Additionally, University of Toronto Professor Anne-Emanuelle Birn and York University Professor Liisa L. North have commented in their study of this issue, “In 2017, Canada allocated a pitiful number of spots to Central Americans: out of 25,000 total spaces for resettled refugees, just 380 for all of the Americas.”

8- Are migrants jailed in Canada?

In July 2019, the Canadian Press reported, “The CBSA [Canada Border Services Agency] says there were 6,609 people detained in holding centres in 2017-18, up from 4,248 a year earlier. There were 1,831 detainees held in jails last year, compared to 971 in 2016-17.”

This NeverHome.ca article indicates the numbers are even higher:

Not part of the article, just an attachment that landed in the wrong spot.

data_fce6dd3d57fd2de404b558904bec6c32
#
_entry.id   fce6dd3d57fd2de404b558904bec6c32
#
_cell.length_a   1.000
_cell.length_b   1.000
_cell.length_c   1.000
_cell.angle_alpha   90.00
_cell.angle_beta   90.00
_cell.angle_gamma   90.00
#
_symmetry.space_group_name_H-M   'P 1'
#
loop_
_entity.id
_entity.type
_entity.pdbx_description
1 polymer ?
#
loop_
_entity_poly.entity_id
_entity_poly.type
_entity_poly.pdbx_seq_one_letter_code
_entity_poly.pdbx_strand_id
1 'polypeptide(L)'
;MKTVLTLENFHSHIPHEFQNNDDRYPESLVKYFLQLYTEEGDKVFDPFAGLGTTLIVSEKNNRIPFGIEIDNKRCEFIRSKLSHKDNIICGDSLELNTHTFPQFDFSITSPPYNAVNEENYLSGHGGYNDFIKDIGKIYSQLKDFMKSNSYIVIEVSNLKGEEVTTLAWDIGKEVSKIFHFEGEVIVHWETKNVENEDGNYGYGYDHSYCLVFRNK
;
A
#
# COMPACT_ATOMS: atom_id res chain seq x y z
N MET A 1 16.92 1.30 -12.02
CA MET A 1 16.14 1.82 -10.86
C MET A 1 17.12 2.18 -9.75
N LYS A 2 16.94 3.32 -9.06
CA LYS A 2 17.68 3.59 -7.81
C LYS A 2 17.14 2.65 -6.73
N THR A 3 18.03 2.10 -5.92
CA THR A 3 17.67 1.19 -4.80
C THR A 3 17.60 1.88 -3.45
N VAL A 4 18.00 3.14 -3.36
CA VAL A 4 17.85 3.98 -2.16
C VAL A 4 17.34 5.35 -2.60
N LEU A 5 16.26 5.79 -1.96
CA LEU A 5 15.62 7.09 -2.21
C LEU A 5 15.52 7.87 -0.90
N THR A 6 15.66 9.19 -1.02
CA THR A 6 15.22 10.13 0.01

“The Canadian government jailed over 87,317 migrants without charge between 2006-2014 and spent more than a quarter of a billion dollars over five years to detain migrants.”

“Migrants are the only population within Canada who can be jailed simply on administrative grounds without being charged with a specific criminal offense.”

The Canada Border Services Agency immigration holding centre – located about 8 kilometres from the Toronto International Airport, can hold up to 195 detainees.

9- What is the Sanctuary City movement?

In May 2017, Briarpatch Magazine reported, “[There are] an estimated 500,000 people living in Canada without immigration status, at least 200,000 of whom are believed to live in the Greater Toronto Area.”

“Non-status migrants, fearing the possibility of being discovered and reported to the CBSA, are forced into precarious employment and denied access to life-sustaining services.”